On both sides of the Atlantic, shares in technology firms have been hit as the fallout from the Facebook data sharing scandal and Trump’s trade war continued to spread.
A further £30.2bn ($42bn) was wiped off the value of the Silicon Valley giants Amazon, Apple and Netflix yesterday after the boss of Facebook agreed to testify to Congress about the crisis engulfing his firm. While Mark Zuckerberg has refused a similar request to appear before British MPs, he said he welcomed regulation of social media sites.
Investors are increasingly fearful that governments and regulators will clamp down on the way big tech firms use and sell the data they keep on their users. That would not just hit the profits of social media sites, but all types of technology firms.
Shares in FTSE 250-listed cyber-security specialists Sophos Group slumped 5.4 per cent, or 25.2p, to 444.6p, making it the biggest faller among British tech companies. IQE, the Cardiff company that makes chips for Apple’s iPhone, fell 4.9 per cent, or 6.6p, to 126.9p while software firms Aveva (down 1. per cent, or 20p, to 1880p) and Sage (down 0.8 per cent, or 5.4p, to 643.8p) also lost ground.
The Polar Capital Technology Trust, which invests in dozens of tech firms, including Facebook, dived 4.5 per cent, or 50p, to 1062p as investors fled the sector.
But the FTSE 100 avoided negative territory as a result of strong showings for healthcare and utilities firms. It ended the day up 0.64 per cent, or 44.6 points, at 7044.74.
Water company United Utilities’ shares soared near the top of the flagship index a day after it announced bullish revenue and profits forecasts. Its shares shot up 8.3 per cent, or 55.6p, to 724p.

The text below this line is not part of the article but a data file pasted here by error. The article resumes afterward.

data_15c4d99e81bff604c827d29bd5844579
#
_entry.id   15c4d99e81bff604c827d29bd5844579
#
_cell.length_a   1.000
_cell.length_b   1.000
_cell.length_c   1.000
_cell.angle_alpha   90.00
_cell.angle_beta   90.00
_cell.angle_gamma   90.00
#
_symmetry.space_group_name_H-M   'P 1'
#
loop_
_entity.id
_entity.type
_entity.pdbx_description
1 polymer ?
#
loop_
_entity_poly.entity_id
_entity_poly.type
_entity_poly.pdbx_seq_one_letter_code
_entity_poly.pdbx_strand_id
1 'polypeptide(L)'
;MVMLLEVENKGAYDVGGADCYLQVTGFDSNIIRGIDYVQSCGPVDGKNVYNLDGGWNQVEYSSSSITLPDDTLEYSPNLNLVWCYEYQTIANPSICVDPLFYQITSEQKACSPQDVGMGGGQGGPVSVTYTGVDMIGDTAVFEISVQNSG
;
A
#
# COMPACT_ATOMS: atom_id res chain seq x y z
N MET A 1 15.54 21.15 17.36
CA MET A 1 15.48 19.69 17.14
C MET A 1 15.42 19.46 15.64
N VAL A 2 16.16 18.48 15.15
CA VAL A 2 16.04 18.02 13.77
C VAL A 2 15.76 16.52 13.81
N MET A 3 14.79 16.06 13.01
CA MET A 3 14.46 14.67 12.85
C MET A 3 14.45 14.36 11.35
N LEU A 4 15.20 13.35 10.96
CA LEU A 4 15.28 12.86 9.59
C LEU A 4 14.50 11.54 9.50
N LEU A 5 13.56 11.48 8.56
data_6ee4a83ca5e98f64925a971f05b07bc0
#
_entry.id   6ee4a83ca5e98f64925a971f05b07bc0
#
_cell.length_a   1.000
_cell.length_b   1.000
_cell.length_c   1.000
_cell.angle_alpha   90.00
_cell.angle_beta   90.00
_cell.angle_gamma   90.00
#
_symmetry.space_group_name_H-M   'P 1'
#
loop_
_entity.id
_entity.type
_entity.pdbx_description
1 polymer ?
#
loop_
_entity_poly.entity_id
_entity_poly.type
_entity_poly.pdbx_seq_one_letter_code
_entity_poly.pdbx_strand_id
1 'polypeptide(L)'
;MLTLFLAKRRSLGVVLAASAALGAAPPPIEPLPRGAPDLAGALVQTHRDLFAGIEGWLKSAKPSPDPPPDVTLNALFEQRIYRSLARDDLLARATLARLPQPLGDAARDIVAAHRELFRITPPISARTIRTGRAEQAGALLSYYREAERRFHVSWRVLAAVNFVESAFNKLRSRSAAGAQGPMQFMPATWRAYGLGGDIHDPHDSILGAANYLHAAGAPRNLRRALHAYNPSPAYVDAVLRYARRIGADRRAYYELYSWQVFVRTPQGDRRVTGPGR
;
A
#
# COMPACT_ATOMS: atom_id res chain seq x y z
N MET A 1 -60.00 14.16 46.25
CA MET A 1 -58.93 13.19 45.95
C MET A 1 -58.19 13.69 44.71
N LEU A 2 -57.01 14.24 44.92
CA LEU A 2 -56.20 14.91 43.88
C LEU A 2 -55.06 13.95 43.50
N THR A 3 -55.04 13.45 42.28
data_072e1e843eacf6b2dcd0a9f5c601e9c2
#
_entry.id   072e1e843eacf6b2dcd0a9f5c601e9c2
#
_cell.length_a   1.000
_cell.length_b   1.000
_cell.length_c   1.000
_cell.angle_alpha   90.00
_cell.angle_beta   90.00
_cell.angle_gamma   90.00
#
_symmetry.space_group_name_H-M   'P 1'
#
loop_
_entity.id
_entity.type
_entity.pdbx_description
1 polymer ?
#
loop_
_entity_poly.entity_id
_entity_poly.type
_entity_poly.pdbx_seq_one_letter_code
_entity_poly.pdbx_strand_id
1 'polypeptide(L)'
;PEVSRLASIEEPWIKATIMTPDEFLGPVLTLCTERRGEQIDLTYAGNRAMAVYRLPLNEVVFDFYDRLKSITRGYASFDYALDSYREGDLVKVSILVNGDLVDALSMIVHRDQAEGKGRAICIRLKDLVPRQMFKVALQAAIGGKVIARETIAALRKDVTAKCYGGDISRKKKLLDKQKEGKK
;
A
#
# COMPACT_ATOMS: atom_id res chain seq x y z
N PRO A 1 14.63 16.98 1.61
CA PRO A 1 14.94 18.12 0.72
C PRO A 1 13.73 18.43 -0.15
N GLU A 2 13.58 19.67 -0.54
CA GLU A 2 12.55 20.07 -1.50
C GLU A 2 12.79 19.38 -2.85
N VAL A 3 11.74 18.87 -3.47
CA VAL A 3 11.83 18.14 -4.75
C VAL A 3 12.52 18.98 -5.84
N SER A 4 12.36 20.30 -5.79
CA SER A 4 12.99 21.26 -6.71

Miners propped up the blue-chip index as the dollar strengthened and the price of oil and metals fell. Evraz had the toughest day of UK-listed miners, falling 6.1 per cent, or 27.4p, to 425.2p. It was followed by Antofagasta (down 3.9 per cent, or 37p, to 910.8p), Anglo American (down 3.8 per cent, or 64.2p, to 1616.8p) and Glencore (down 2.9 per cent, or 10.35p, to 353.15p).
On to the Aim index. Oil explorers Lansdowne Oil & Gas and Providence Resources have secured another partner for a project off the coast of Cork in Ireland. A consortium of Chinese firms, led by Apec Energy, has bought a 50 per cent stake.
Steve Boldy, Lansdowne’s chief executive, said: ‘The Chinese consortium brings a wealth of technical and operational expertise and experience and we look forward to finalising the details of the drilling programme that is expected to move the project forward to development.’ Lansdowne shares jumped 26.4 per cent, or 0.35p, to 1.68p while Providence’s leapt 17 per cent, or 1.6p, to 11p.
Esports firm Gfinity went cap in hand to investors to fund video game events. It will place more than 55.8m shares to raise the £6.7m it needs. But investors were not impressed and shares slid 3.1 per cent, or 0.38p, to 11.75p.
Stellar results heated up the shares of refrigerated warehouse provider Norish. The Aim-listed firm increased revenue by 31.5 per cent to £42.3m last year, while pre-tax profits shot up by 138 per cent to £1.5m.
Chairman Ted O’Neill said: ‘We anticipate another strong year of profit growth in 2018, underpinned by the initiation of a continuous improvement programme.’ Shares hopped 8.4 per cent, or 6.5p, to 84p.
A bullish update gave a boost to AB Dynamics, which supplies testing kit to the car industry.
Revenues and operating profit for the six months to February 28 are expected to be ‘significantly ahead of the same period last year’, while it boasted of a strong order pipeline. Its shares ticked up 6.9 per cent, or 60p, to 935p.